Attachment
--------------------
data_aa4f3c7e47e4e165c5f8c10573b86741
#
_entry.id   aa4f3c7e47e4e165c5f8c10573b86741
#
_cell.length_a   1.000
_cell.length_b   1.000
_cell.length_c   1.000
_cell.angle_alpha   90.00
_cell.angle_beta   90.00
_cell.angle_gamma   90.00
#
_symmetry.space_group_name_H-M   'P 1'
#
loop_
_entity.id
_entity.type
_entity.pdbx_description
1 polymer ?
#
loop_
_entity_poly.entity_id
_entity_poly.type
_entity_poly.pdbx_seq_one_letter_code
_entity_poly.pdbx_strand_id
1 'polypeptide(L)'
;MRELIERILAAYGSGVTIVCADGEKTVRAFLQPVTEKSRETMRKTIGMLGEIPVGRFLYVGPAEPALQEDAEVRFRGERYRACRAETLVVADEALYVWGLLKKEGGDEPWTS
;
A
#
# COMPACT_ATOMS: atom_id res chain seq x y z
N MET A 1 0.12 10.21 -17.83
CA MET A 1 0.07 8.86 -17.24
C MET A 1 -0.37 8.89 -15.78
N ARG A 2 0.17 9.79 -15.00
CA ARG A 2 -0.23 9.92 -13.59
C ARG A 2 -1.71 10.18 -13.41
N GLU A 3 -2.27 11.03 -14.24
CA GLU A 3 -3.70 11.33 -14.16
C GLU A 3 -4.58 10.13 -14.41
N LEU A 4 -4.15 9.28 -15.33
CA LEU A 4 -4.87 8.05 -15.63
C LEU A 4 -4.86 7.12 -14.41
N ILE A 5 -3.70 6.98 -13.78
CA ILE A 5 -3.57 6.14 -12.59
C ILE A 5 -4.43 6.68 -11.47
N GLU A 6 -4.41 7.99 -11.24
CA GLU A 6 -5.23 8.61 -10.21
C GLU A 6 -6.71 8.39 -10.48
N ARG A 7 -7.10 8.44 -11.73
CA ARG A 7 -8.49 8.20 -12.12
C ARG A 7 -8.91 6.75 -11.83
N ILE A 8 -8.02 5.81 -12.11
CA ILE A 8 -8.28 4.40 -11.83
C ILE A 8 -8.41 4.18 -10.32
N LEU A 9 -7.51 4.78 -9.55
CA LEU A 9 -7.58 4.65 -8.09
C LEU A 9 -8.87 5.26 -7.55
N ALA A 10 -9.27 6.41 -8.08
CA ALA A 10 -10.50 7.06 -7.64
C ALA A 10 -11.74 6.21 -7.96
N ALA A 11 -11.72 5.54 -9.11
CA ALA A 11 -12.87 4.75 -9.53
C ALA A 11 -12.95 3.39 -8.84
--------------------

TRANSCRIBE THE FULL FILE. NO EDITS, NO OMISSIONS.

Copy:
data_aa4f3c7e47e4e165c5f8c10573b86741
#
_entry.id   aa4f3c7e47e4e165c5f8c10573b86741
#
_cell.length_a   1.000
_cell.length_b   1.000
_cell.length_c   1.000
_cell.angle_alpha   90.00
_cell.angle_beta   90.00
_cell.angle_gamma   90.00
#
_symmetry.space_group_name_H-M   'P 1'
#
loop_
_entity.id
_entity.type
_entity.pdbx_description
1 polymer ?
#
loop_
_entity_poly.entity_id
_entity_poly.type
_entity_poly.pdbx_seq_one_letter_code
_entity_poly.pdbx_strand_id
1 'polypeptide(L)'
;MRELIERILAAYGSGVTIVCADGEKTVRAFLQPVTEKSRETMRKTIGMLGEIPVGRFLYVGPAEPALQEDAEVRFRGERYRACRAETLVVADEALYVWGLLKKEGGDEPWTS
;
A
#
# COMPACT_ATOMS: atom_id res chain seq x y z
N MET A 1 0.12 10.21 -17.83
CA MET A 1 0.07 8.86 -17.24
C MET A 1 -0.37 8.89 -15.78
N ARG A 2 0.17 9.79 -15.00
CA ARG A 2 -0.23 9.92 -13.59
C ARG A 2 -1.71 10.18 -13.41
N GLU A 3 -2.27 11.03 -14.24
CA GLU A 3 -3.70 11.33 -14.16
C GLU A 3 -4.58 10.13 -14.41
N LEU A 4 -4.15 9.28 -15.33
CA LEU A 4 -4.87 8.05 -15.63
C LEU A 4 -4.86 7.12 -14.41
N ILE A 5 -3.70 6.98 -13.78
CA ILE A 5 -3.57 6.14 -12.59
C ILE A 5 -4.43 6.68 -11.47
N GLU A 6 -4.41 7.99 -11.24
CA GLU A 6 -5.23 8.61 -10.21
C GLU A 6 -6.71 8.39 -10.48
N ARG A 7 -7.10 8.44 -11.73
CA ARG A 7 -8.49 8.20 -12.12
C ARG A 7 -8.91 6.75 -11.83
N ILE A 8 -8.02 5.81 -12.11
CA ILE A 8 -8.28 4.40 -11.83
C ILE A 8 -8.41 4.18 -10.32
N LEU A 9 -7.51 4.78 -9.55
CA LEU A 9 -7.58 4.65 -8.09
C LEU A 9 -8.87 5.26 -7.55
N ALA A 10 -9.27 6.41 -8.08
CA ALA A 10 -10.50 7.06 -7.64
C ALA A 10 -11.74 6.21 -7.96
N ALA A 11 -11.72 5.54 -9.11
CA ALA A 11 -12.87 4.75 -9.53
C ALA A 11 -12.95 3.39 -8.84